The letterbox service is usually a voluntary arrangement where adoptive parents and birth families agree to keep in touch by exchanging news once or twice a year.
Research has shown that most adopted children benefit from having information about their birth family as they grow up. It can help children to develop a sense of identity, reassure them about the wellbeing of their birth family and let them know that they haven’t been forgotten.
Adoptive families benefit from knowing more about their child’s birth family origins, family traits, health issues and medical history. They often find that the exchanges of information with birth relatives helps them to talk more openly with their children about their adoption.
Receiving these letters lets birth families know about their child’s progress and development and offers reassurance about the child’s wellbeing.
How it works
Letterbox arrangements are usually drawn up before the child goes to live with their adoptive family. These arrangements set out exactly what will be exchanged and when the exchanges will take place.
Once an agreement is in place, a confirmation letter is sent to both families. Reminder letters will be sent out a few weeks before news is due to be exchanged. If a letter from the birth family doesn’t arrive in the due month, we will send a reminder letter.
Only items which can be easily posted can be exchanged through the letterbox service. Your agreement may include:
- gift vouchers.
Exactly what can be sent, when and how often will be agreed between you, your child’s social worker and your child’s adoptive parents.
The letterbox social worker and coordinator can offer advice and ideas to help you write your letter, and can arrange to meet with you if you prefer.
We will photocopy all letters and cards so there is a complete record on the child’s letterbox file in case anything is lost in the future.
The letterbox service has a Freepost address, so there is no need for postage to be paid.
The news and information that birth relatives receive is for the recipient only and they are responsible for its safekeeping. It should not under any circumstances be posted on the internet, on sites like Facebook, for example.
A contact order is sometimes written into an adoption order, making the arrangement legally binding.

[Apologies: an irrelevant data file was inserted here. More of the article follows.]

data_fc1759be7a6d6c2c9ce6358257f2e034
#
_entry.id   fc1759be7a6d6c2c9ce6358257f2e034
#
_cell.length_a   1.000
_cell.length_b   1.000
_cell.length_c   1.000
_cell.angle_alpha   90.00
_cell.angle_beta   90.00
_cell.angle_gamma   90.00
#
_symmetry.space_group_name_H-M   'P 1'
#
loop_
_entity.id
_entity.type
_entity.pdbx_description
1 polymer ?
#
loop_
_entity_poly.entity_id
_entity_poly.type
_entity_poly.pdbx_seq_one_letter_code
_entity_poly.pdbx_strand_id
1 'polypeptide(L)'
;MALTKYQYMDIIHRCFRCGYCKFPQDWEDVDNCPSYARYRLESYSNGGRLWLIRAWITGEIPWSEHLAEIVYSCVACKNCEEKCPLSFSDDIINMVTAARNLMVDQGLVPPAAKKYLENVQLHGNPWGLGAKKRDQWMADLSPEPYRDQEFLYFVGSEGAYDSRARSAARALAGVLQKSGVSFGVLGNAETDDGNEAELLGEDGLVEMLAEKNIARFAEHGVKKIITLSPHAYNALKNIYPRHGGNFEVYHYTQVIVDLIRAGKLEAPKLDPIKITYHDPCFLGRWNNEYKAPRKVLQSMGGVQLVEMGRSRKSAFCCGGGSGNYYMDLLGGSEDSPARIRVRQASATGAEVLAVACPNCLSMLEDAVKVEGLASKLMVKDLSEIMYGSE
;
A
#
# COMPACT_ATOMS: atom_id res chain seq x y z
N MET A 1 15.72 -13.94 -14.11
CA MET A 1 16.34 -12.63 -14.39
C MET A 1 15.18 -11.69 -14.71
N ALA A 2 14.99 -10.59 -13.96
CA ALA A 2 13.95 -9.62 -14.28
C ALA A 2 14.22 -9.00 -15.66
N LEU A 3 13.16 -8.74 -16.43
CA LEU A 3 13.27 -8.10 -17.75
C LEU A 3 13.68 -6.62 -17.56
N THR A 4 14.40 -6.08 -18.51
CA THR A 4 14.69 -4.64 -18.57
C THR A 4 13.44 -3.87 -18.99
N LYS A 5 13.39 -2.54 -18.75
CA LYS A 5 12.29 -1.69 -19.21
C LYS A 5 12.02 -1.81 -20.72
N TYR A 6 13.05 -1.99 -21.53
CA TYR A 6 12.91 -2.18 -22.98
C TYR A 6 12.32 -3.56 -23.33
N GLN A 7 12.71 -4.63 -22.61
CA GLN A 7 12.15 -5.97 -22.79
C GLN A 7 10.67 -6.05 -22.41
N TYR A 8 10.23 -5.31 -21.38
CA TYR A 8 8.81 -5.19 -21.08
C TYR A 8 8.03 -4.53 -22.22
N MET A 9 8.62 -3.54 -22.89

However, most contact arrangements are made informally between adoptive and birth families, with the help of their social workers.
The contact plan will be discussed when the child is approved for adoption and again when the child is being placed for adoption. The best interest of the child will always come first when the nature of the contact is being decided.
Will my child see my letter?
The adopters will have to consider:
- the age of the child – if they are too young to read, the letter may be put away to be read when they are older or they may think it would be better to share the news in conversation with the child
- how the child will receive the news – if it is felt that hearing news of birth relatives will be distressing or unsettling, the adopters may choose to save a letter until the child is more settled.
Changes to the contact agreement
The child’s welfare is at the centre of any decision made about contact.
The contact plan doesn’t usually form part of the adoption order. The agreement is voluntary and can only succeed if both birth family and adopters are willing to participate. It is very rare for adoptive parents to pull out of an agreement and we will always try to discuss any changes with them.
Sometimes we lose touch with birth relatives because they:
- forget to tell us they have moved
- don’t claim their correspondence
- choose to withdraw because contact is too painful for them.
We would encourage the adopters to continue to write in with their news which we will keep on file for the future and if a birth relative gets in touch with us again, we will have up-to-date news to send on. They may, however, choose to stop writing and contact between the families may be lost.